We are a commune of inquiring, skeptical, politically centrist, capitalist, anglophile, traditionalist New England Yankee humans, humanoids, and animals with many interests beyond and above politics. Each of us has had a high-school education (or GED), but all had ADD so didn't pay attention very well, especially the dogs. Each one of us does "try my best to be just like I am," and none of us enjoys working for others, including for Maggie, from whom we receive neither a nickel nor a dime. Freedom from nags, cranks, government, do-gooders, control-freaks and idiots is all that we ask for.
Interesting factoid - it is the Jacquard head (or card control) that makes the loom, not the loom itself. In fact, most Jacquard heads were used on Dornier looms which were made in Germany and Slater looms in New England. So in a sense, the Jacquard concept was originally "open source". :>)
Charles Babbage recognized the ability of punch card instructions and planned to use the cards to store programs in his Analytical engine. He eventually settled on paper tape. Which, curiously enough, was also employed in Jaquard heads.
From there it was only a matter of time until Herman Hollerith developed the computational and data processing abilities of the punch card with the Hollerith Card.
Tom my friend ... I thought that I might be the only one here that knew that fascinating fact about the Jacquard loom punch cards. I should have realized that you would also know. My first husband was an artist, and he developed a method derivd from the Jacquard punch cards to print out absolutely non-repeating patterns on cloth, to make camouflage fabric. He even patented it. Nothing ever came of it. Wish it had. With this ten year plus war going on, I might be a rich woman today.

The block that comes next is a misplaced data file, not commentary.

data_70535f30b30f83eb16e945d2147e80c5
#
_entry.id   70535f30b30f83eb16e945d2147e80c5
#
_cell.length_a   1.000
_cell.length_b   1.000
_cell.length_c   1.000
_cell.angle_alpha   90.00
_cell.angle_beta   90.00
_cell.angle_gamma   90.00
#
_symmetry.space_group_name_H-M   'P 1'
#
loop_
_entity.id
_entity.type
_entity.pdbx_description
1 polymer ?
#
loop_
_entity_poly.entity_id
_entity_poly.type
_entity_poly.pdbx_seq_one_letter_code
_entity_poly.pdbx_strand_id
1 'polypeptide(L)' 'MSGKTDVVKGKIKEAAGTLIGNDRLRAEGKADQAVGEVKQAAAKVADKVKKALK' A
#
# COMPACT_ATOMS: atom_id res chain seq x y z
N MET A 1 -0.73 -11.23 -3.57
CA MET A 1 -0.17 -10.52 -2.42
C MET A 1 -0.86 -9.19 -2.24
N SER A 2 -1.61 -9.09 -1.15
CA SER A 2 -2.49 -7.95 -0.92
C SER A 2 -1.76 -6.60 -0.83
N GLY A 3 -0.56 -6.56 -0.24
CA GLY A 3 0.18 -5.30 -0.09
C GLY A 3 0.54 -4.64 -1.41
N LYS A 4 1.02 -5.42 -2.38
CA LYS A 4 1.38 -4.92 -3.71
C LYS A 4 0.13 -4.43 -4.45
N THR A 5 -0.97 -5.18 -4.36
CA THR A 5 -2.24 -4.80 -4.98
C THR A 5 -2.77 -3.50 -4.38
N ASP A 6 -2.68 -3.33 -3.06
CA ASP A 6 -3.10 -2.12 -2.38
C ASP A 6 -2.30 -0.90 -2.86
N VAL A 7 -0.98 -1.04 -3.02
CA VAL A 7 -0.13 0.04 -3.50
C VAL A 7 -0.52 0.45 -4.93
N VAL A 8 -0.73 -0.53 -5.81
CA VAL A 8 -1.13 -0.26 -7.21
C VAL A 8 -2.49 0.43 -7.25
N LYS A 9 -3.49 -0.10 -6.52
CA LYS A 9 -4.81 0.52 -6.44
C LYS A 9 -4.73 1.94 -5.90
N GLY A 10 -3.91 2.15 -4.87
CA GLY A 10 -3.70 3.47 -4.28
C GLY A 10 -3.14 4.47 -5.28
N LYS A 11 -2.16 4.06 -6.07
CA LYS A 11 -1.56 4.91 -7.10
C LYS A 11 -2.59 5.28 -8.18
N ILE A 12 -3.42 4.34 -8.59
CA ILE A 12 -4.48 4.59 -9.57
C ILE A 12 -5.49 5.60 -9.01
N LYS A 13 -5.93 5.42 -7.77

Well, I must confess - the only reason I know that is my wife's Uncle worked for Stevens Mills as a dye maker (as in color - it's a real art that has since been lost) and one time I got to tour a Stevens Mill in Westerly, RI where he had his lab. Being an engineer with a degree in math, I was interested in how they controlled the weaving of complex patterns and received the whole history of the Jacquard control head.
What fascinates me are the connections between things like this and modern day manufacturing. The BBC did a ten episode series called "Connections" with James Burke which I watched religiously. Most of Burke's "connections" were BS, but some were believable and made perfect sense.